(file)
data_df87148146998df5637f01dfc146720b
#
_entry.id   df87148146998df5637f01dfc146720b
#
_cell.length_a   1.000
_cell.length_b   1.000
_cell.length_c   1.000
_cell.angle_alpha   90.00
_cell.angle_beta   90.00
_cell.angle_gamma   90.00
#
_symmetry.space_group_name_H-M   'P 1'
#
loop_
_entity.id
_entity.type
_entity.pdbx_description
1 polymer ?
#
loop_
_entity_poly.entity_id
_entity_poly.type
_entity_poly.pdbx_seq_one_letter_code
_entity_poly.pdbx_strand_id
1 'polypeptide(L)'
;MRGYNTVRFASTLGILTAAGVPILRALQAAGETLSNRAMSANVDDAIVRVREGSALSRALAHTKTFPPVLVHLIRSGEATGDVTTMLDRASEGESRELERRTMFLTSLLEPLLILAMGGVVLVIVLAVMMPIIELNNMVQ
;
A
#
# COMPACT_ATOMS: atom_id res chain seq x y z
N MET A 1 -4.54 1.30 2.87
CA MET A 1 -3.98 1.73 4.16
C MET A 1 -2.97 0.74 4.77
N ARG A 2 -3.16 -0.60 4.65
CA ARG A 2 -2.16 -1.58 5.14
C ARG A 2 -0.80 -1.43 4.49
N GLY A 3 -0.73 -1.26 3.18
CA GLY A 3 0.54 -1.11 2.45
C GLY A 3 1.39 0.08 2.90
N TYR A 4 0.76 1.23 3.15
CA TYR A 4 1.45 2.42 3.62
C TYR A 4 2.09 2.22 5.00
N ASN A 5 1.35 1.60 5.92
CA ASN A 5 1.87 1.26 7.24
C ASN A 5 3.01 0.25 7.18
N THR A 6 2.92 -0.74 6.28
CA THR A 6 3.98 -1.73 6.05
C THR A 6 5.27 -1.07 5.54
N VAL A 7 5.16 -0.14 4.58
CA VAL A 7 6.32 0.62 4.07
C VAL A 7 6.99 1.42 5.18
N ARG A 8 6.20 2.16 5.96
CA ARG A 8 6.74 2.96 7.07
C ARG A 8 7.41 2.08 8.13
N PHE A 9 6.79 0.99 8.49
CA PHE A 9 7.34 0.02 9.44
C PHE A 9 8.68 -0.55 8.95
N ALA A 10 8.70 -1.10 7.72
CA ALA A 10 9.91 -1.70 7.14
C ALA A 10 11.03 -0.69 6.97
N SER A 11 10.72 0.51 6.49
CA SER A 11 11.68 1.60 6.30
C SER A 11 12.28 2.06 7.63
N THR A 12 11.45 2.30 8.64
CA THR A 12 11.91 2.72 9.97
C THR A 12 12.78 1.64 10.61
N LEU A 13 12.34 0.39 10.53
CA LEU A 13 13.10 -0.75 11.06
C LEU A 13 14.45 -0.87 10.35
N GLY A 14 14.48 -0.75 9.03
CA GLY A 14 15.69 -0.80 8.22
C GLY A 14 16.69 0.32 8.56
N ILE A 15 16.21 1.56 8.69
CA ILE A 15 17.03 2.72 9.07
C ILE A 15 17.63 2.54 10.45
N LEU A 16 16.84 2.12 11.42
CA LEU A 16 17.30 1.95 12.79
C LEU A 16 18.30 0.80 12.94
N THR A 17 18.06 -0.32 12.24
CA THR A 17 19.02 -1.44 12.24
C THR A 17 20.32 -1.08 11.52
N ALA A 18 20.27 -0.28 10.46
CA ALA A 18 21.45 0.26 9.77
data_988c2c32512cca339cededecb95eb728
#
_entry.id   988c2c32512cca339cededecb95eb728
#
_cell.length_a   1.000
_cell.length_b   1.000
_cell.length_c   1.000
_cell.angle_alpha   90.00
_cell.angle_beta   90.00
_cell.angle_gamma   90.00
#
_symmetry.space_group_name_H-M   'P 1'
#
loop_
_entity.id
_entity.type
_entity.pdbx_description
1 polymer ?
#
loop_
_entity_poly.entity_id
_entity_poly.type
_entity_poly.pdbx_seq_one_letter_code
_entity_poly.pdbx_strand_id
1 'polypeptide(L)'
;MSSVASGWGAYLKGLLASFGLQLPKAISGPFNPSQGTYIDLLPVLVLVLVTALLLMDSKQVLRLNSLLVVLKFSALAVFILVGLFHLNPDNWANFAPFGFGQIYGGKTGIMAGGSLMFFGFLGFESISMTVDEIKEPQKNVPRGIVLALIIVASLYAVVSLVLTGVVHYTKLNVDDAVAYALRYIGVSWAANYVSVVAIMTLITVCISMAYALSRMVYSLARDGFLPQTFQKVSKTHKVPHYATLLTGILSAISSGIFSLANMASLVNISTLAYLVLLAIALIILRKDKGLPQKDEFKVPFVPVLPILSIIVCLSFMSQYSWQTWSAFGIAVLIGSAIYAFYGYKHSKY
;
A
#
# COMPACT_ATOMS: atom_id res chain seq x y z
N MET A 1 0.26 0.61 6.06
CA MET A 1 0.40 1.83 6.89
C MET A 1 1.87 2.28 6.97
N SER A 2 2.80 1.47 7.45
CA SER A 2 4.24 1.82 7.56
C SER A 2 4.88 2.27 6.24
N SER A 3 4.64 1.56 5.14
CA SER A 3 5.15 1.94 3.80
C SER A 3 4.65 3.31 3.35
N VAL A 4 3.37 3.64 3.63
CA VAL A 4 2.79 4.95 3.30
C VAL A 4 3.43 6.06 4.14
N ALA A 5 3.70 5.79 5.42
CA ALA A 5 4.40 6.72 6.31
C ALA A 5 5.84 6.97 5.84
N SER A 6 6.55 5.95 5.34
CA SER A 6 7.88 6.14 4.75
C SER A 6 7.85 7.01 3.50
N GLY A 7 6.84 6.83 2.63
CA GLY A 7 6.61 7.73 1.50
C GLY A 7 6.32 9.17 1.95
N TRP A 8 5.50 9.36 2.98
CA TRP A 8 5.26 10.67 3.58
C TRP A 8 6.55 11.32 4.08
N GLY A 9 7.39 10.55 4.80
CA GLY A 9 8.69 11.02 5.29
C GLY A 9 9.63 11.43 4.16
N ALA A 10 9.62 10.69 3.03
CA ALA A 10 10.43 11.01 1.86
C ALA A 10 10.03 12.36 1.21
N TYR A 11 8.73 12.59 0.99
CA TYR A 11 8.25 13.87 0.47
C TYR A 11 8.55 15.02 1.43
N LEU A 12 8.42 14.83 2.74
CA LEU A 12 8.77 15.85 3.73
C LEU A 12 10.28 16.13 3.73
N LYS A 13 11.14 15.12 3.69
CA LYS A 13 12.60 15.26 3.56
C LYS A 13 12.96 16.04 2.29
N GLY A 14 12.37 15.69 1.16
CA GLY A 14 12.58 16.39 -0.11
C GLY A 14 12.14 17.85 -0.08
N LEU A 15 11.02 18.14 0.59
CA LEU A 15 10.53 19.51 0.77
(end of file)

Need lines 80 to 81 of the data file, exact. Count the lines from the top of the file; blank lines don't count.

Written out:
CA THR A 17 19.02 -1.44 12.24
C THR A 17 20.32 -1.08 11.52